Alternative Fuels Australia

More information on Conservo

Posted by Car Geek on July 9, 2007

Conservo sign, photo by Nathan Cahill

Since the story was first published, we’ve had a lot of interest in Melbourne’s Conservo petrol station. Conservo markets itself as a “green” service station, offering biofuel blends and organic products. For people looking to find it and take a look for themselves, the service station is located in High St, Prahran, near Swinburne University. Read on for more details of what it offers and some photographs.

Information board, photo by Nathan Cahill

Three types of fuel are on offer: E10 (also known as “Unleaded 94”), B20 biodiesel and B100 (or pure) biodiesel. The E10 petrol is offered by Liberty, and the biodiesel is provided by Energetix. Almost any car after made after 1986, or that uses electronic fuel injection, can run on E10; any diesel-powered vehicle can use B20 and most can use B100, though Conservo recommends that you consult with them before filling up on B100 to make sure.

B100 pump at Conservo, photo by Nathan Cahill

Prices for these biofuels are similar to current petrol prices, with the unleaded E10 about two or three cents cheaper than the average price in the area on the day we visited. Diesel was approximately the same price as the biodiesel blends on this particular day.

Price board, photo by Nathan Cahill

So is it worth buying? The organic components of these fuels, at least, are Australian made and require far less energy to transport than fuel shipped from overseas. Conservo doesn’t publicise the specific environmental benefits of their fuels, but you can expect to reduce greenhouse gas lifecycle emissions by up to 4% for E10, up to 8.7% for B20 and up to 29% for B100, according to the Prime Minister’s Biofuel Taskforce. These figures are approximate based on the known sources for Conservo’s biofuels. Air pollutants can also be reduced, with all biofuels reducing CO, VOC and particulate matter emissions, though NOx is increased slightly. Additionally, you can expect a slight drop in fuel economy (approximately no more than 5%) with E10 due to its lower energy content, though this is offset entirely by the reduced cost.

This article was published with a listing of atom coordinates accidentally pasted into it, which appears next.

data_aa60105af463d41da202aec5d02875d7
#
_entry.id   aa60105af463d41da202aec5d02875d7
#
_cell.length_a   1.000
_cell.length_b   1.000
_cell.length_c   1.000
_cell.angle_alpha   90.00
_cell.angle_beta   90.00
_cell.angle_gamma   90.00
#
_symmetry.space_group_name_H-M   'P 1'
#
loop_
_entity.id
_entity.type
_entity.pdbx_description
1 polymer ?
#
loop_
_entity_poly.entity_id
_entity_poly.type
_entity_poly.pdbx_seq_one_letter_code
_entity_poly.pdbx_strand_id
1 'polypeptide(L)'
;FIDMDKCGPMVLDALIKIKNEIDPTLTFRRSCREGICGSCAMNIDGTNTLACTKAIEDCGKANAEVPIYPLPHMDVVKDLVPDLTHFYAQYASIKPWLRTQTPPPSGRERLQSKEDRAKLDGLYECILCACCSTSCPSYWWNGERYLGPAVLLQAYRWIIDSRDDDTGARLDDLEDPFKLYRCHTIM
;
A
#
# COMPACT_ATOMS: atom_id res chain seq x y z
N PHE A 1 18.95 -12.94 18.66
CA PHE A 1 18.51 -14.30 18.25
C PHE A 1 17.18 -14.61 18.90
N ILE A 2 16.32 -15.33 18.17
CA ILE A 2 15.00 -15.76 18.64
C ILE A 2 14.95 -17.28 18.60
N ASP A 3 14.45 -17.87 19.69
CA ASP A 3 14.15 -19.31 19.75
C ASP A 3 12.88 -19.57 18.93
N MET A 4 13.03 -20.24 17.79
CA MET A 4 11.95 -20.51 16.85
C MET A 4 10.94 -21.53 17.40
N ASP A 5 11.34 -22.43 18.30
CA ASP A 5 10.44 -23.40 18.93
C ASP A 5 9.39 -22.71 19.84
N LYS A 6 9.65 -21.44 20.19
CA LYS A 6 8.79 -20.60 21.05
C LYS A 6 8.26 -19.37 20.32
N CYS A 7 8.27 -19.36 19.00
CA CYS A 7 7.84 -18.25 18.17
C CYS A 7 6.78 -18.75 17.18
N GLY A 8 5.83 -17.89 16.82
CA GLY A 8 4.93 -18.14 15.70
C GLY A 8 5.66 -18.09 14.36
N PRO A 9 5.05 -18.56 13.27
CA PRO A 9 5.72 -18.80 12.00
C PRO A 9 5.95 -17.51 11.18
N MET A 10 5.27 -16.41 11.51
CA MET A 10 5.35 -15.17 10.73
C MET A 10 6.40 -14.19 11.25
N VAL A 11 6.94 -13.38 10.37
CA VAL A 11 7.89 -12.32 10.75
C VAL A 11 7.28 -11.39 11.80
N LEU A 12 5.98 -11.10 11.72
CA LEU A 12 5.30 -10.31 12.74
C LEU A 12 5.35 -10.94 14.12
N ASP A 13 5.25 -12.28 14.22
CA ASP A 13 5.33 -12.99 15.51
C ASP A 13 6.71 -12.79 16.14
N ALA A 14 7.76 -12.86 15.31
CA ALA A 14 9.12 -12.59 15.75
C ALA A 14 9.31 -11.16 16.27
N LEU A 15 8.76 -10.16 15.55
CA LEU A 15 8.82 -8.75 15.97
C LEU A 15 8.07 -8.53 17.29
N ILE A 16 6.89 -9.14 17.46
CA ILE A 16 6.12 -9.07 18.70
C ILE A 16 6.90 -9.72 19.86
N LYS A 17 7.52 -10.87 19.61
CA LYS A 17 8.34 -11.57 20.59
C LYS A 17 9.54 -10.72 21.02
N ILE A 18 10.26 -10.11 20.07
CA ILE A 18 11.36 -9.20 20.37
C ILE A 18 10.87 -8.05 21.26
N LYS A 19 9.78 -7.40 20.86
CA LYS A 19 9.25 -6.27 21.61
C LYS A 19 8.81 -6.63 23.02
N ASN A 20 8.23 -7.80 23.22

B20 pump at Conservo, photo by Nathan Cahill

In short, while it’s not about to change the world, it’s a good step forward to see businesses like this appearing in high-traffic areas. Other petrol stations are starting to offer the same products, so it’s worth taking a look around your local area to see if a more environmentally friendly option is available to you.

Correction: The emissions figures are for total lifecycle emissions, not tailpipe emissions as previously stated. Tailpipe greenhouse gas reductions are estimated to be 7%, 21.6% and 98.9% for E10, B20 and B100, respectively. The difference between tailpipe and lifecycle emissions is attributed to the greenhouse gas emissions associated with production of the biodiesel from canola and tallow.


8 Responses to “More information on Conservo”

  1. Phillip Orth said

    Excellent work – finally we are going to be able to have a choice in fuel supply and usage – and why is the government so resistant to australian E85 product. Just the big petrol companies lobbying again or is there a real reason?. Engine elastomers have mostly been modified to handle ethanol blends in new model cars so there seems little reason other than big business pressure from American conglomerates.

  2. Nathan said

    Most cars sold in Australia aren’t certified for E85. E10, certainly, but not E85. It’s not really much of a technical challenge to modify the cars built and sold here to use it, but there is still unfortunately a strong public resistance to ethanol that makes it difficult for an industry that is already on the razor’s edge to justify the extra cost without the likelihood of returns. Government reluctance to make any significant alternatives to Australia’s booming fossil fuel-based energy industry available certainly plays a large part, though. It’s simply more lucrative in the short-term to support a strong industry, even if it does have a limited lifespan, than it is to subsidise the creation of an entirely new industry.

  3. […] for a good example of the kinds of cool things that are going on in your back yard, check out Conservo. I bet you didn’t think alternative fuels had come this far in Australia. Not even I did, and […]

  4. […] up, so look out for it at your local video shop or order it online. Closer to home and in Melbourne Conservo petrol station has opened. Conservo markets itself as a “green” service station, offering […]

  5. […] Source: Alternative Fuels Australia […]

  6. Murli Badlani said

    Dear Sir,

    I have been to your Petrol Station and bought your fuel. I want get you intouch for business and have my own petrol station. Can you inform me to whom I have get in touch

    Murli Badlani

  7. sweet story i am driving a car powered on water fuel to drive its good against global warming and it saves me loads of money too you check it out here: LINK

  8. Hi, can we place that article to our web site?

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